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Guichard v. City of New Orleans

United States District Court, E.D. Louisiana

October 28, 2014

TAMMY GRIFFITH & STACEY GUICHARD,
v.
CITY OF NEW ORLEANS, ET AL., SECTION:

ORDER AND REASONS

JAY C. ZAINEY, District Judge.

Plaintiffs Tammy Griffith and Stacey Guichard have filed a Motion to Disqualify (28 U.S.C. § 455; 28 U.S.C. § 144) (Rec. Doc. 563) seeking to have the Court disqualify itself from this matter on two grounds. First, that the Court's impartiality might reasonably be questioned because it reversed the magistrate judge's ruling pertaining to defendant Bell's medical records. And second, that the Court failed to disclose that Ms. Shelley Aucoin, the Court's former daughter-in-law, is a lawyer with the State of Louisiana Attorney General's Office, thereby triggering mandatory disqualification.

Title 28, § 144 states:

Whenever a party to any proceeding in a district court makes and files a timely and sufficient affidavit that the judge before whom the matter is pending has a personal bias or prejudice either against him or in favor of any adverse party, such judge shall proceed no further therein, but another judge shall be assigned to hear such proceeding.
The affidavit shall state the facts and the reasons for the belief that bias or prejudice exists, and shall be filed not less than ten days before the beginning of the term at which the proceeding is to be heard, or good cause shall be shown for failure to file it within such time. A party may file only one such affidavit in any case. It shall be accompanied by a certificate of counsel of record stating that it is made in good faith.

28 U.S.C. § 144.

Title 28, § 455 states in relevant part:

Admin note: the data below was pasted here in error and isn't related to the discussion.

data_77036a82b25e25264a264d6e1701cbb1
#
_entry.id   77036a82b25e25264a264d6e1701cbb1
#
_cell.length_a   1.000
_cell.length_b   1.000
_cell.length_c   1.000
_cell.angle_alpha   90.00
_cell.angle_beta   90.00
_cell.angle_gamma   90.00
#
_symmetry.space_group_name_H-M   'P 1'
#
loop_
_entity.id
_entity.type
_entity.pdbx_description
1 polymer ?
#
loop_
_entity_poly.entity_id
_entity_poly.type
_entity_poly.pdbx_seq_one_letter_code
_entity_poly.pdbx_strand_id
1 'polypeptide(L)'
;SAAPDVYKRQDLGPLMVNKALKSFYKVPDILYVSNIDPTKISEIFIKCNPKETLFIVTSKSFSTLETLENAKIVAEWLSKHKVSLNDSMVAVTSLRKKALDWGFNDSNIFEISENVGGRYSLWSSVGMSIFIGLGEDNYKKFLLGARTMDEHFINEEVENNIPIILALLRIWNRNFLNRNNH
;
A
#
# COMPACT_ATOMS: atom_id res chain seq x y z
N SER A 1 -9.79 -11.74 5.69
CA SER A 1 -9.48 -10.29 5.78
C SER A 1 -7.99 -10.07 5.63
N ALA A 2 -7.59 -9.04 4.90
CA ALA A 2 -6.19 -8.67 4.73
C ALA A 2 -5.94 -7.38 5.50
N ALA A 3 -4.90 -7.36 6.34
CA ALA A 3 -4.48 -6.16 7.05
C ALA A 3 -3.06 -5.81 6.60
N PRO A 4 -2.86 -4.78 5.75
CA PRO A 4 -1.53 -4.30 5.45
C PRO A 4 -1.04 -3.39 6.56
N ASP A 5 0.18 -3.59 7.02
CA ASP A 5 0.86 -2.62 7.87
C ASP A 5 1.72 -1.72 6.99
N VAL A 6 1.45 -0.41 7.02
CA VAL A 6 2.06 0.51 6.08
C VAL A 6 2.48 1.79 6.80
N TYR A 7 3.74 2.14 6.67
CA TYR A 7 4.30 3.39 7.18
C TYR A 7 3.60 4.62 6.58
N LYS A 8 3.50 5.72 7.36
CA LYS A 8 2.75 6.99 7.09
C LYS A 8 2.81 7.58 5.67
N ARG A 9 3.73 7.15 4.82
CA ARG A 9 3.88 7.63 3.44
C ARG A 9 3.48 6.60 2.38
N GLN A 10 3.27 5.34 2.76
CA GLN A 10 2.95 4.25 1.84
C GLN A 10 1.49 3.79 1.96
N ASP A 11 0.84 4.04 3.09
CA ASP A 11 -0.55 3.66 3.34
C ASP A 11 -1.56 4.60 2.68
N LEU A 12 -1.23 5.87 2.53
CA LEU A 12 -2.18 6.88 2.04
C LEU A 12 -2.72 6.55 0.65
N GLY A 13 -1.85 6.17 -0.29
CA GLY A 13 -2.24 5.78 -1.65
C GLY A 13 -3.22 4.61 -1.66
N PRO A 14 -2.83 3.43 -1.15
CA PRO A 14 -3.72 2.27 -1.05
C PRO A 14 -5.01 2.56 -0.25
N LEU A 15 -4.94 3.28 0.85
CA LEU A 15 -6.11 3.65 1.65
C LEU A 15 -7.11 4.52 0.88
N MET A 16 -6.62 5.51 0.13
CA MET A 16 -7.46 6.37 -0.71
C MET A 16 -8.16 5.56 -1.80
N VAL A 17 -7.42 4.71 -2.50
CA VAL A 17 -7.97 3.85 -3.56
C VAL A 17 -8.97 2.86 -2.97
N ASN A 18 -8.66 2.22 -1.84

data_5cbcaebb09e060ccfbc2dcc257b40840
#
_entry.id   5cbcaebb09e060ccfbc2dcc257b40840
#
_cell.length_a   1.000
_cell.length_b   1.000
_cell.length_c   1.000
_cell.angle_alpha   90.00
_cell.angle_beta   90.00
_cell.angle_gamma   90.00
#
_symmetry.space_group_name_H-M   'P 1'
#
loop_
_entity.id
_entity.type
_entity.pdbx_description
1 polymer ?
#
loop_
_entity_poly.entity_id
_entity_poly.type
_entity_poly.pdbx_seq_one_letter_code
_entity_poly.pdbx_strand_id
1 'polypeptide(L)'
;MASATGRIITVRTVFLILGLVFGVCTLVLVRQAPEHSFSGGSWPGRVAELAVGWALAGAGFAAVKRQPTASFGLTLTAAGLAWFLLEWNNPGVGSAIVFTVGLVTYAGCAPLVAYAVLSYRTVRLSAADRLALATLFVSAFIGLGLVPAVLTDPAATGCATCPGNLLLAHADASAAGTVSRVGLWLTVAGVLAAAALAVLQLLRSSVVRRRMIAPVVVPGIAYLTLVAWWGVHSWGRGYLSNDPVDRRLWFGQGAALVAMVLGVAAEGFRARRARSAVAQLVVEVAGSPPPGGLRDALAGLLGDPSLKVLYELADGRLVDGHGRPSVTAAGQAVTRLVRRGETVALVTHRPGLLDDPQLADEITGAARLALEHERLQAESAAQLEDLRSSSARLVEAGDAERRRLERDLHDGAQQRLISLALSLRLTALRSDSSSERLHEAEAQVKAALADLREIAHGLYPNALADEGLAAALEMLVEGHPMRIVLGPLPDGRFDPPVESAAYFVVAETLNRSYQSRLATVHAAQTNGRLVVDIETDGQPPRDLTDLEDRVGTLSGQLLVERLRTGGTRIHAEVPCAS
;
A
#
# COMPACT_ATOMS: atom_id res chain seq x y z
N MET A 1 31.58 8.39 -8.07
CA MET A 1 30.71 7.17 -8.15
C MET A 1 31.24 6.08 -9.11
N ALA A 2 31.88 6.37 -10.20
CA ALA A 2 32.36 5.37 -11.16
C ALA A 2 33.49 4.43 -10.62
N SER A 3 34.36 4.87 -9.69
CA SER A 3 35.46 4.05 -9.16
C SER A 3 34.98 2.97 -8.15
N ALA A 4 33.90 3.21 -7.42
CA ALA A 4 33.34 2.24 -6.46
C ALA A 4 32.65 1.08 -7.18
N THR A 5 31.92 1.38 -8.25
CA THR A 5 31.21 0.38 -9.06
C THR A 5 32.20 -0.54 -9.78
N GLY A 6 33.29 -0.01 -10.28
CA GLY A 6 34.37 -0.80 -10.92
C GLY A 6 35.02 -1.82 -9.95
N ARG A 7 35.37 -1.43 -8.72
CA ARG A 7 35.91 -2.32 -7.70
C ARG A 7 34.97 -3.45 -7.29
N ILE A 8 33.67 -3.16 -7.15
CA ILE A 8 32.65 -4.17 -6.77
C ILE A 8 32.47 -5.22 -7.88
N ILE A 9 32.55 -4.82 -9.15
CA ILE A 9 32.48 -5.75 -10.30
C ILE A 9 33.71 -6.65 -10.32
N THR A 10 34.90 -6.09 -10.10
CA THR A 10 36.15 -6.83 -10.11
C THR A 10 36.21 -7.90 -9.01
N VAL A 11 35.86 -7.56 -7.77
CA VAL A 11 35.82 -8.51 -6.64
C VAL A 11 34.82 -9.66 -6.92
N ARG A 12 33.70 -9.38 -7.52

Any justice, judge, or magistrate judge of the United States shall disqualify himself in any proceeding in which his impartiality might reasonably be questioned.

He shall also disqualify himself in the following circumstances:

He or his spouse, or a person within the third degree of relationship to either of them, or the spouse of such a person:
Is known by the judge to have an interest that could be substantially affected by the outcome of the proceeding

28 U.S.C. § 455(a), (b)(5)(iii).

Under both § 455 and § 144, the party seeking disqualification must present facts tending to show that disqualification is appropriate. Hoover v. Lindsey, No. 01-2926, 2002 WL 31246745, at *1 (E.D. La. Oct. 4, 2002). The standard for judicial disqualification under § 455 is whether a reasonable person, with full knowledge of all the circumstances, would harbor doubts about the judge's impartiality. Lyon v. Wise Carter Child & Caraway, No. 10-185, 2013 WL 139335, at *1 (S. D. Miss. Jan. 10, 2013) (quoting Matassarin v. Lynch, 174 F.3d 549, 571 (5th Cir. 1999)). The standard for bias is an objective one "with reference to the well-informed, thoughtful and objective observer, rather than the hypersensitive, cynical, and suspicious person that the objective standard is currently established." Id. (quoting Andrade v. Chojnacki, 338 F.3d 448, 455 (5th Cir. 2003)). The facts and reasons set out in the § 144 affidavit "must give fair support to the charge of a bent mind that may prevent or impede impartiality of judgment." Id. (quoting Parrish v. Bd. of Comm'rs, 524 F.2d 98, 100 (5th Cir. 1975)). Those facts must be material, stated with particularity, show that the bias is personal rather than judicial in nature, and if true, would convince a reasonable person that bias exists." Id. (citing United States v. Merkt, 794 F.2d 950, 960 n.9 (5th Cir. 1986)). Like a motion for disqualification filed under § 455, motions pursuant to § 144 are resolved "by applying the reasonable man standard to the facts and reasons stated in the affidavit." Id. (citing Parish, 524 F.2d at 100).

Further, it is well-established that adverse judicial rulings alone almost never constitute a valid basis for a bias or partiality motion. Id. (quoting Andrade, 338 F.3d at 455); Dantzler v. Tangipahoa Parish Sch. Bd., No. 05-147, 2005 WL 1501420 (E. D. La. June 20, 2005). And a federal judge's duty to preside where not disqualified is equally as strong as the duty not to sit where ...


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